Not wanting to be a total cynic, I was pleasantly surprised at the interest that Muslim Americans showed during these elections. Besides all of the hype involved, it was nice to see that American Muslims seem to have a genuine concern for their country and its well being. It is such glimpses of hope that allow me to believe that American Muslims will one day unite under a centralized opinion and use that united voice to fight for justice, human rights, and a rectification of domestic and foreign policy. When one is living in a land of democracy, it is only foolish not to make the best of it when one can, while never forgetting that there is no replacement or second to the sharee’ah of Allah.

“And who is better in judgment than Allah for a people who have firm Faith.” (5:50)

May Allah rectify the affairs of Muslims in America and everywhere else, and return this Ummah to the honor and respect it once had.



I truly felt more republican on some issues than democrat but couldn’t imagine McCain-Palin in the White House. The only thing that struck me while I was watching both McCain and Obama’s speeches, that I was watching a truly historical event. Many people such as Martin Luther King died dreaming for something even less than that, and now here I am living to see some history in the making.

How positive or negative the impact of this in the future was not really an issue to me at that moment. The issue was to believe that with hard and sensible work, with enduring prejudice and all kind of stereotypes things by the will of Allah can happen. Silence or negativity during those difficult moments of our time were definitely not an option.



This was a very interesting and important election for many reasons that have been elaborated upon. I found this election to be of special interest to me, primarily due to the thumping the republican party received both locally here in North Texas and of course nationally. We have been suffering locally, nationally, and even worldwide on the republican watch. So it was nice to see them deal with the consequences of their actions and policies.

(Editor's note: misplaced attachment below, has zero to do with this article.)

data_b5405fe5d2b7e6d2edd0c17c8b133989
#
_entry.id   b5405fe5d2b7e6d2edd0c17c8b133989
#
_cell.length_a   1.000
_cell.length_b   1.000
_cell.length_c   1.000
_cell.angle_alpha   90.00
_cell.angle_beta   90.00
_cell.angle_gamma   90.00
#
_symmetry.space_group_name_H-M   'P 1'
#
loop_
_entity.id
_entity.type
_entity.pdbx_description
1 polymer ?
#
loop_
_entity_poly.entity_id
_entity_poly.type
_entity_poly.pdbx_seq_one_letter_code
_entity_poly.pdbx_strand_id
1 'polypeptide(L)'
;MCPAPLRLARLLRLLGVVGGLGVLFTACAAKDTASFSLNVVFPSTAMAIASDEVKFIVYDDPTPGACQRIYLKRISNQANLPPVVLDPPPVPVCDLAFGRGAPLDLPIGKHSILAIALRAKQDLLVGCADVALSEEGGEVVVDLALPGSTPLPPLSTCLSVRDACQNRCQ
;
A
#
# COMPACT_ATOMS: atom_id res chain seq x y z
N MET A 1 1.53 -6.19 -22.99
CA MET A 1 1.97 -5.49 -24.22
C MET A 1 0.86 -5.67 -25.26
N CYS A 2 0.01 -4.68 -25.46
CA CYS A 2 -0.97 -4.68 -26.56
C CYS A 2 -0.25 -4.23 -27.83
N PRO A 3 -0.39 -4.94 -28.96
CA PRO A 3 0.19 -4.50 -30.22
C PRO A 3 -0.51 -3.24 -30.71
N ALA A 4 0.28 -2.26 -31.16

NO MORE SARAH PALIN! Well at least not for a couple of years. She’s saying she wants to run for president. Looks like Tina Fey doesn’t have to worry about a job. :)

Another point that struck me was how far the African American community has been able to come in half a century, despite all the challenges and adversity they faced. It was fascinating to see how things have developed.

Lastly in deciding whether or not to participate in the voting process, we should remember to be respectful towards each other and treat others the way you would like to be treated.

Allah knows best.



I have perhaps one of the most interesting journeys of the 2008 election (of the MM staff maybe anyways). I have struggled to some extent with where I stand on voting, ultimately deciding that I was not going to partake in the election. My only reason for participating would be with the premise of choosing which candidate would be better for the Muslim Ummah – if such a conclusion could be reached. While debating the issue of who was really the lesser evil, I could not decide. I feel Obama is better for America, but I don’t know that it translates into who is necessarily best for Muslims everywhere. And while I understand the arguments of those opposing voting on Islamic grounds, I also personally feel that those allowing it in our situation – using the tools available to you to better your situation until you have a better alternative – have the more compelling argument.

While trying to come to grips with who was better for the Muslims, my gut told me Obama was. I could not help shake my guilty conscience though, that still gnaws at me from 8 years ago. If you recall, back then the “Muslim thing to do” was to vote for Bush. I did my civic duty as a Muslim and made sure I voted for him. I have regretted it every day since.